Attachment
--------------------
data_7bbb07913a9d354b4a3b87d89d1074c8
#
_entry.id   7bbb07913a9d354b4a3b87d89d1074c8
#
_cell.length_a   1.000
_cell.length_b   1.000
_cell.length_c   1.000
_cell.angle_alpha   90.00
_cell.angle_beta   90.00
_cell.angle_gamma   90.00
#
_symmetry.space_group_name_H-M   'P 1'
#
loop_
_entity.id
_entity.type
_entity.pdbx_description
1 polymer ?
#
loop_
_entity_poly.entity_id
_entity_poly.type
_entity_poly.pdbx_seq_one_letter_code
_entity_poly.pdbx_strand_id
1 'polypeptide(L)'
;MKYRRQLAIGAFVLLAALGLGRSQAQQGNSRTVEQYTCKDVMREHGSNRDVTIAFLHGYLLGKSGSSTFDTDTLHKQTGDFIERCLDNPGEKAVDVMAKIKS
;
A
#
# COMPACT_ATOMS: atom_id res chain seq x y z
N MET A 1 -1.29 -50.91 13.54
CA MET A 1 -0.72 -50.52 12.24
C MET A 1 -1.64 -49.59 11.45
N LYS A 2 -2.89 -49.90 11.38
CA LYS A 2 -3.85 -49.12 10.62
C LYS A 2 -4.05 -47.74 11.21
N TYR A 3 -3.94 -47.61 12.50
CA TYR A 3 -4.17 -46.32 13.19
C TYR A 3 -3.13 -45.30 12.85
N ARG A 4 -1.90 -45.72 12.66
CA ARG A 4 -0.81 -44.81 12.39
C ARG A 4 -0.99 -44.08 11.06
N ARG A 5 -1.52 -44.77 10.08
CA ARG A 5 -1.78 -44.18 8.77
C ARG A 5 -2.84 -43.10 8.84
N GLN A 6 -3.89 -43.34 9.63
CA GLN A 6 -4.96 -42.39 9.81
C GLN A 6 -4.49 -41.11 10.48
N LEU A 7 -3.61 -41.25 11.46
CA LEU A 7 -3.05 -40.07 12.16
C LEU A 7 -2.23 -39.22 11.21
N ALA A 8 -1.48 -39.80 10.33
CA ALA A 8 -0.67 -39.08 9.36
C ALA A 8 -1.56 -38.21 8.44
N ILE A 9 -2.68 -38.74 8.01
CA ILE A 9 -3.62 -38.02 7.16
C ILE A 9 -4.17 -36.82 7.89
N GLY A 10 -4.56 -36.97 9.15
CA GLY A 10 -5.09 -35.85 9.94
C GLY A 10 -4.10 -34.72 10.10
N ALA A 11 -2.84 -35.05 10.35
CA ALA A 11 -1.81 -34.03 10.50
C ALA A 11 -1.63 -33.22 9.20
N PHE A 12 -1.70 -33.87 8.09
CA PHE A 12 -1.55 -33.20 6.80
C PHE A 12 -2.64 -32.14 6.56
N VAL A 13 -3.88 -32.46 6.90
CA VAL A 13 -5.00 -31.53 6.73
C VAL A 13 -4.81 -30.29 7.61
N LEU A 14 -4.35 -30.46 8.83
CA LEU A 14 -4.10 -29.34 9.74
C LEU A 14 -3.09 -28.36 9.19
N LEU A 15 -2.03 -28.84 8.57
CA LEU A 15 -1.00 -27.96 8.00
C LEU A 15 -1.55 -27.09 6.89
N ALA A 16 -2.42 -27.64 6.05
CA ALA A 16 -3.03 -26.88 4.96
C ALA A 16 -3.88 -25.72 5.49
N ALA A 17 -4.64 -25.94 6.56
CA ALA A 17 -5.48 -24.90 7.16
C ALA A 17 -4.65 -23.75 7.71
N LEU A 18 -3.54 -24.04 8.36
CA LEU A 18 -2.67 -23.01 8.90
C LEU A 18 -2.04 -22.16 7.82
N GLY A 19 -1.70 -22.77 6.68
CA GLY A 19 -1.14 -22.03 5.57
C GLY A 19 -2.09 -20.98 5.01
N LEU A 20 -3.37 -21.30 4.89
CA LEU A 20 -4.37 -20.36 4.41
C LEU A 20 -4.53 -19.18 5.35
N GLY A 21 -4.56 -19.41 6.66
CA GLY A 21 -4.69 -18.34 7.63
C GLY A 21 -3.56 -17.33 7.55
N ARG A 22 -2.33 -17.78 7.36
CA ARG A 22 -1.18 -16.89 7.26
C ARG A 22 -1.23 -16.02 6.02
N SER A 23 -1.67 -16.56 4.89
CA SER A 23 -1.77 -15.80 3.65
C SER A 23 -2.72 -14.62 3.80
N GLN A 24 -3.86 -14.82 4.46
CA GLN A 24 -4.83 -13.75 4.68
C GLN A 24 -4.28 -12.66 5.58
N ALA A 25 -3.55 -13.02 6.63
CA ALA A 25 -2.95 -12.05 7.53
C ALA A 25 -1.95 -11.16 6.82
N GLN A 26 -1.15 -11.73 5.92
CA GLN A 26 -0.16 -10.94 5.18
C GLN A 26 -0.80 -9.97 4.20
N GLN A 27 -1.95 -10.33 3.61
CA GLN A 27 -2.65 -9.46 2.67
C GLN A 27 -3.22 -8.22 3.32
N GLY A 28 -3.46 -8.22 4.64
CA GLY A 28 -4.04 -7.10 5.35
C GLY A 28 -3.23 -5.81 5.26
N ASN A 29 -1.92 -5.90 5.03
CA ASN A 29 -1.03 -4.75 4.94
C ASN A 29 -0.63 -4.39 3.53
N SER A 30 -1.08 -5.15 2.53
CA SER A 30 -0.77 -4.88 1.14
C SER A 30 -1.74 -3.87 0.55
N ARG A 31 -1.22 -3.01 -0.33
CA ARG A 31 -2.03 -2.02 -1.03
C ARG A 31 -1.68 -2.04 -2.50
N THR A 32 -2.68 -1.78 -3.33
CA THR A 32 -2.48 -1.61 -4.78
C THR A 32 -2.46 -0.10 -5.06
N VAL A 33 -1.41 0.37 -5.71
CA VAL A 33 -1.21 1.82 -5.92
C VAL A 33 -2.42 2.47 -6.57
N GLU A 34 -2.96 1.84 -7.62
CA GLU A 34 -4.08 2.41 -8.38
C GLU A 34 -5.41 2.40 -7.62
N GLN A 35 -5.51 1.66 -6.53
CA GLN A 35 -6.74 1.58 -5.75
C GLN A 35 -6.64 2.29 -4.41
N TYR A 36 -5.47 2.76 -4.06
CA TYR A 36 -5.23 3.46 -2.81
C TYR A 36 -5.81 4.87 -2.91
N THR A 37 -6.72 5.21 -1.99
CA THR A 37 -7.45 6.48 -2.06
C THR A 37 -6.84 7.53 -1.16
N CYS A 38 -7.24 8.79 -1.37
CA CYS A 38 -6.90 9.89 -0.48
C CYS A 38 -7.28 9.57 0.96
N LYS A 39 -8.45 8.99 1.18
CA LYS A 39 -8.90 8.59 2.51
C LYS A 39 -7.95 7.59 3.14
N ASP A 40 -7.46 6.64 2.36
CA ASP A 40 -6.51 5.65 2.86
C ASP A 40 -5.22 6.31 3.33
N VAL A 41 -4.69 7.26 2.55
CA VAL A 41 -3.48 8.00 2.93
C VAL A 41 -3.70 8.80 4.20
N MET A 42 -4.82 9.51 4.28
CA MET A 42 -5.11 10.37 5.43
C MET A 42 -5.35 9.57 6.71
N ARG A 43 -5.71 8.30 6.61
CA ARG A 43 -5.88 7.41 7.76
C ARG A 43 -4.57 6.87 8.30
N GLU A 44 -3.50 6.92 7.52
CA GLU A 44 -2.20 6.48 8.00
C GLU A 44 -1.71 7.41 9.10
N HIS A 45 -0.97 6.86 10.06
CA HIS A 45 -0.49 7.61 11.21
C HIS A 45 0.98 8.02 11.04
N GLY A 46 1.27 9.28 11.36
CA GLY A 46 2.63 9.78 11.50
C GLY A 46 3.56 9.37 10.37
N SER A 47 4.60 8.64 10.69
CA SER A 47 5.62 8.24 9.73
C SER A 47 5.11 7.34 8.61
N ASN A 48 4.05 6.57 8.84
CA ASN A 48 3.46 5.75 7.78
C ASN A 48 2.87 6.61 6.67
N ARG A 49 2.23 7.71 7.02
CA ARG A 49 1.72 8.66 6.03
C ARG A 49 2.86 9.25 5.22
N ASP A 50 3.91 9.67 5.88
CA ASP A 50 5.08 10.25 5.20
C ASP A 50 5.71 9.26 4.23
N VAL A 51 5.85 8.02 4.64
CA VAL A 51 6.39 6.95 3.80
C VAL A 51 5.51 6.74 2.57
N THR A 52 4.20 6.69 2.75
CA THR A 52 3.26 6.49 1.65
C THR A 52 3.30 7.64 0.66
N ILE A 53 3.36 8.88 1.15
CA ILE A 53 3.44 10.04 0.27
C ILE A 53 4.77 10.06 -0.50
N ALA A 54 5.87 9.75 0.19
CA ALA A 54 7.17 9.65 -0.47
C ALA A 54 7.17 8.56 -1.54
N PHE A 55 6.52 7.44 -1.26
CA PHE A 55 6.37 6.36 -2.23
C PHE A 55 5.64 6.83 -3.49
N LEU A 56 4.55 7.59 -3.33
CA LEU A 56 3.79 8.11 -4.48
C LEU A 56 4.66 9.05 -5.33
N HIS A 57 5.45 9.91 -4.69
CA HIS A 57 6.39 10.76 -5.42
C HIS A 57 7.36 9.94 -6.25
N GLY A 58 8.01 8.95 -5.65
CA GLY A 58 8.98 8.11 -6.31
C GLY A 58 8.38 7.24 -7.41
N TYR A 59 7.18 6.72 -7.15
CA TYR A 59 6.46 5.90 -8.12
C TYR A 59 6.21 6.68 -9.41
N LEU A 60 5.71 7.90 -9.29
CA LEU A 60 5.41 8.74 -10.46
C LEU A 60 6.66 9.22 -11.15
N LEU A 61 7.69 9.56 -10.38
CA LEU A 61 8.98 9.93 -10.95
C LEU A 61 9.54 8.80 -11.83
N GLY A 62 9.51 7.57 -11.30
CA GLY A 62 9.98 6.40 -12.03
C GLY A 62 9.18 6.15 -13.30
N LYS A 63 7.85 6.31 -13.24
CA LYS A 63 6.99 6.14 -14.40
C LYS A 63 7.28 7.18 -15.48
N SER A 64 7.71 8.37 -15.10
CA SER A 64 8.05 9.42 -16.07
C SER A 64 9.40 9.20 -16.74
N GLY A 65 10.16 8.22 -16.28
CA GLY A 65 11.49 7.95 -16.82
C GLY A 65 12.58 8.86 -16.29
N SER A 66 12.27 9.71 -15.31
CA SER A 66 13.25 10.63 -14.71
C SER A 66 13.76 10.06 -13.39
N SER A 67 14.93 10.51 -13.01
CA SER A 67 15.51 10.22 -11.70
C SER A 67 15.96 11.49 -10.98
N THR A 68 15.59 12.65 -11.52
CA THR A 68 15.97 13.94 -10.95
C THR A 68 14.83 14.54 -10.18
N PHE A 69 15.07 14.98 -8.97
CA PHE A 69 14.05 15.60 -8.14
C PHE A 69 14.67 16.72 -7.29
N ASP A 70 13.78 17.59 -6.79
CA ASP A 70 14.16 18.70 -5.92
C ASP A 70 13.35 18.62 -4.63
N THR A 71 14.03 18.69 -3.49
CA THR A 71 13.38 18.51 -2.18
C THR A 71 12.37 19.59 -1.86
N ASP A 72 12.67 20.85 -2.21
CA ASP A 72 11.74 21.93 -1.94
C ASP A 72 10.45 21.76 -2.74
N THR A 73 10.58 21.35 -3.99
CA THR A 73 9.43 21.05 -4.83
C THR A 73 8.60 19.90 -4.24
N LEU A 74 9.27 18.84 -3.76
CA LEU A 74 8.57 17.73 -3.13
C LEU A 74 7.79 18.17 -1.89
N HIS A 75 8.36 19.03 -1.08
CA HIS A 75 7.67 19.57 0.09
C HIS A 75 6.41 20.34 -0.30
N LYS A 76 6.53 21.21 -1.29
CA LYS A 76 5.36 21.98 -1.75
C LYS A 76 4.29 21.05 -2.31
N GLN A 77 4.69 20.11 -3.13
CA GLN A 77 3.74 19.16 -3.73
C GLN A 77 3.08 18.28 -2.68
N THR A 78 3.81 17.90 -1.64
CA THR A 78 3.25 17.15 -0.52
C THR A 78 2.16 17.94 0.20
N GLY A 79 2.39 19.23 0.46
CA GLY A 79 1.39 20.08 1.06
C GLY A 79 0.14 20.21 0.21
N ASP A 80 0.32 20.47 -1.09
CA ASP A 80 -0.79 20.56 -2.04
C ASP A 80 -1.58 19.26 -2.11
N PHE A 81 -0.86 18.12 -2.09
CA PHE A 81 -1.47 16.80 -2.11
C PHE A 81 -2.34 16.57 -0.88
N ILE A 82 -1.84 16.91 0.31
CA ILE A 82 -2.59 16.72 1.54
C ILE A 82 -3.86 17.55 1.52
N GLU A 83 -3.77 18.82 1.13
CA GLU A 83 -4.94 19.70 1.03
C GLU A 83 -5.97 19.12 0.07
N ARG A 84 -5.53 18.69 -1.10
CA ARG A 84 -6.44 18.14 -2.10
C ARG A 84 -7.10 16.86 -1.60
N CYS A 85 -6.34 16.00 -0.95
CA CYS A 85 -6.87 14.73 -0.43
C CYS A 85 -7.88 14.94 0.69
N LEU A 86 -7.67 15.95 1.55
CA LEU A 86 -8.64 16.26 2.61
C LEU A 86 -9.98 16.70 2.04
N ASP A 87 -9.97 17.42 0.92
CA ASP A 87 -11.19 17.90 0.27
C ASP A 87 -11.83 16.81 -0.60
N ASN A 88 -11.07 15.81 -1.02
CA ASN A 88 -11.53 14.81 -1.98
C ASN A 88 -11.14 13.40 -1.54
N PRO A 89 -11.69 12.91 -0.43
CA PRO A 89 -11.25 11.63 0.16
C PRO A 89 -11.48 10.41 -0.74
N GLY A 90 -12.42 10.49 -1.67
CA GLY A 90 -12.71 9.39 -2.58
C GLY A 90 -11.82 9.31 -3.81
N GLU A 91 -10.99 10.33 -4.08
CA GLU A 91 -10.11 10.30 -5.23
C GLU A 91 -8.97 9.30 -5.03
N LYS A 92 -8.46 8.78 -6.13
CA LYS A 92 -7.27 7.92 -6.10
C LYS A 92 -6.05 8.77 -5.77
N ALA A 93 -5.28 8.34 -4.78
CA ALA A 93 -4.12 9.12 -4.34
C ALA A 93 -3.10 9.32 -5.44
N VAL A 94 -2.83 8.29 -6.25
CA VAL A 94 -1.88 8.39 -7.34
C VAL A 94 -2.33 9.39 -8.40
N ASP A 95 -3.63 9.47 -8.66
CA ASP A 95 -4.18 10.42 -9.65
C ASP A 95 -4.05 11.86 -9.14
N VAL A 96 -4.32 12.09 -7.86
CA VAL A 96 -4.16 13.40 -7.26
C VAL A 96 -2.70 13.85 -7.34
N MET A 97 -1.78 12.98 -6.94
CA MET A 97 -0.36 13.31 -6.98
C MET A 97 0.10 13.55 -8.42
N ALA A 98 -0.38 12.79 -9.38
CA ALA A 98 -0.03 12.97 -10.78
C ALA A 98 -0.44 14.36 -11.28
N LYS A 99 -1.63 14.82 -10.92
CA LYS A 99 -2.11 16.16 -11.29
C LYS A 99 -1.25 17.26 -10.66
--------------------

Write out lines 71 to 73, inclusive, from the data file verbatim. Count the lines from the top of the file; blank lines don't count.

CA LEU A 14 -4.10 -29.34 9.74
C LEU A 14 -3.09 -28.36 9.19
N LEU A 15 -2.03 -28.84 8.57